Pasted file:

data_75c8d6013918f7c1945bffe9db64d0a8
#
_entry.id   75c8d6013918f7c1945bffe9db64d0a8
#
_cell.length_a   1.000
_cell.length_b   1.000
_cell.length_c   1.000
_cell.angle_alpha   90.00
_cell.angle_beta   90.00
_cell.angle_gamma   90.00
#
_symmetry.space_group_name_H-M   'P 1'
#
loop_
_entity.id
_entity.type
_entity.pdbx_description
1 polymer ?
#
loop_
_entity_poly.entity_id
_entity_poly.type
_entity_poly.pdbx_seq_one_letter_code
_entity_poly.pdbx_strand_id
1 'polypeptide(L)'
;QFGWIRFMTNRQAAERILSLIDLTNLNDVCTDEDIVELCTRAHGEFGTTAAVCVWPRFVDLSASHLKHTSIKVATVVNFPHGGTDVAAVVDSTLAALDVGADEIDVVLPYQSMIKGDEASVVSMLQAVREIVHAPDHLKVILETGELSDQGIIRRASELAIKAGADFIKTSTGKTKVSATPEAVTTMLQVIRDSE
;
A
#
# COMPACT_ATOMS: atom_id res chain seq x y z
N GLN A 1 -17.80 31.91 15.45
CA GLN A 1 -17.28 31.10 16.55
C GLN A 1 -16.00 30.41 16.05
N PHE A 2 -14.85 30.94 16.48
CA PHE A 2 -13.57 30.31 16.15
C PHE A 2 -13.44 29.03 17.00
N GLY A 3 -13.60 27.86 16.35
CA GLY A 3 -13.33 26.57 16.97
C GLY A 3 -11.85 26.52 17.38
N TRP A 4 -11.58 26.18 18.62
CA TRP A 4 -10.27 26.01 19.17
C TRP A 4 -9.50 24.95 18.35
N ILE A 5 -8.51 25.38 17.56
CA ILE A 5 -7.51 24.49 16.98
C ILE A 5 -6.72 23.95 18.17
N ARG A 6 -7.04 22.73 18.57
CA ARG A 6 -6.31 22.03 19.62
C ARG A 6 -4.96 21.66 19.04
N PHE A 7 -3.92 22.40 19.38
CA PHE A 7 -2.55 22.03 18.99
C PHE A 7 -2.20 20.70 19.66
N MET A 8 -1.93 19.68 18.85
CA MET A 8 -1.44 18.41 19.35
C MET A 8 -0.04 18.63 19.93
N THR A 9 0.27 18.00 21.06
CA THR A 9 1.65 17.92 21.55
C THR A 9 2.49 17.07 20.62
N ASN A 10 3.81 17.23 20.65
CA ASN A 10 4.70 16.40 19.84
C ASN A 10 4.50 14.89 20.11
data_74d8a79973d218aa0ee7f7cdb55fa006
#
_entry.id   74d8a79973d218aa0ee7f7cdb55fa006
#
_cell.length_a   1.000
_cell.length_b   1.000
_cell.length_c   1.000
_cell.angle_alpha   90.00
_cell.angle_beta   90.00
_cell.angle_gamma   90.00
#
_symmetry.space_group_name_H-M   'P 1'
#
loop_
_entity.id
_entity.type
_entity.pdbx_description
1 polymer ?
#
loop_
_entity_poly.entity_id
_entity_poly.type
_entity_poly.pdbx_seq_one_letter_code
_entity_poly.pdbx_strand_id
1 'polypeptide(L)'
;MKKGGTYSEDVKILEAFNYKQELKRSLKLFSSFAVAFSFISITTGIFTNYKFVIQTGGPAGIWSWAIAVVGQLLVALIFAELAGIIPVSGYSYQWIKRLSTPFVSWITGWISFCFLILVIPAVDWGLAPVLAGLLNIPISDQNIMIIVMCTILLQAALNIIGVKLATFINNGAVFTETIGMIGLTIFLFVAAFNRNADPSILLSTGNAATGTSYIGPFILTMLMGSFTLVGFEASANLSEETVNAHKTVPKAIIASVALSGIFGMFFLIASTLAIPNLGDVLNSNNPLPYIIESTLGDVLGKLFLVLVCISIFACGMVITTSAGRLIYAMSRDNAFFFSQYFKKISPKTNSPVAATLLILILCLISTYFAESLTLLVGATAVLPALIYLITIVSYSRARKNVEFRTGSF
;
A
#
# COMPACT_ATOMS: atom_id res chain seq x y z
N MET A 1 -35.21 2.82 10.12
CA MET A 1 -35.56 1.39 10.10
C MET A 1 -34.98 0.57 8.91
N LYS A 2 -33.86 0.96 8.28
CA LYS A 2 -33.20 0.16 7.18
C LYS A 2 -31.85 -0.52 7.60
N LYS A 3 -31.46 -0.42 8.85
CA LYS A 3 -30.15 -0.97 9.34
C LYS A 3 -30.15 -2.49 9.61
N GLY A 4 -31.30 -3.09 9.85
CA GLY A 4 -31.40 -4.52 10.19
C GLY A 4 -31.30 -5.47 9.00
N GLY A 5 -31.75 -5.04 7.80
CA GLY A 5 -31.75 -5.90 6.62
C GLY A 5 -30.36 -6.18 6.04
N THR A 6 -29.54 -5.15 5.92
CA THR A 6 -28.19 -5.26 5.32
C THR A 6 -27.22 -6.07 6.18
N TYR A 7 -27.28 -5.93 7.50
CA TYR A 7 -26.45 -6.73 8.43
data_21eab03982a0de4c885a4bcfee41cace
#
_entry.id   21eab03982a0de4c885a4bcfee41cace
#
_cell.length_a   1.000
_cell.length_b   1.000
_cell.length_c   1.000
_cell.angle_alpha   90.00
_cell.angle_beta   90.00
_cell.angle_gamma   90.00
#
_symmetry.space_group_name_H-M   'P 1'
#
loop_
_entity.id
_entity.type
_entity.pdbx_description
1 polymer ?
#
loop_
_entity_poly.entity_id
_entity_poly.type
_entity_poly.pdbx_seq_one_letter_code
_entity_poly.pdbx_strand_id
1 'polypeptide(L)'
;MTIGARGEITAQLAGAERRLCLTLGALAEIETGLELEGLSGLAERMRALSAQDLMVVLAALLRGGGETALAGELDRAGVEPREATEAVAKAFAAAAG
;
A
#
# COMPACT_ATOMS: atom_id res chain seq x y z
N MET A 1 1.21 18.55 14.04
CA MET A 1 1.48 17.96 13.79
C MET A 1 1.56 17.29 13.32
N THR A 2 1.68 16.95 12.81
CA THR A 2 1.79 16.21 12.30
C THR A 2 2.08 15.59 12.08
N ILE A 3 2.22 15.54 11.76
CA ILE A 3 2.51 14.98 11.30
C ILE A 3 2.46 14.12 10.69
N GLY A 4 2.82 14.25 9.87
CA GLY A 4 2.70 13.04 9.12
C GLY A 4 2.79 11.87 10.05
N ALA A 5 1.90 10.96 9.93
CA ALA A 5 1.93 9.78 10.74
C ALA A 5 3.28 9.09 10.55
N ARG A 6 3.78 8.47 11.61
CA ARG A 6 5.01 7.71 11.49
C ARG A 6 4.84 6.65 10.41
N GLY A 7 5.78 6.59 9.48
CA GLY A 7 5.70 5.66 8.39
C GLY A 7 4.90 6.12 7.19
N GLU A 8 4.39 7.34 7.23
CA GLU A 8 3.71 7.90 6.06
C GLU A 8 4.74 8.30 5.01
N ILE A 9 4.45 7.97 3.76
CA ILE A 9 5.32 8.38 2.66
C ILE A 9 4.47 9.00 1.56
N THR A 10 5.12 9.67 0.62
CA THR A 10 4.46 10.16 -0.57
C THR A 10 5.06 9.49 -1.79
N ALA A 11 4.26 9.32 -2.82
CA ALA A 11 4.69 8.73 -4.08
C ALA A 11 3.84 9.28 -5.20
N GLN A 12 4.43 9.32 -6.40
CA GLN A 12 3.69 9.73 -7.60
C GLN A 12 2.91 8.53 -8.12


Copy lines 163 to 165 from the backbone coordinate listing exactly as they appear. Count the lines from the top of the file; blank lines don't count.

CA GLU A 8 3.71 7.90 6.06
C GLU A 8 4.74 8.30 5.01
N ILE A 9 4.45 7.97 3.76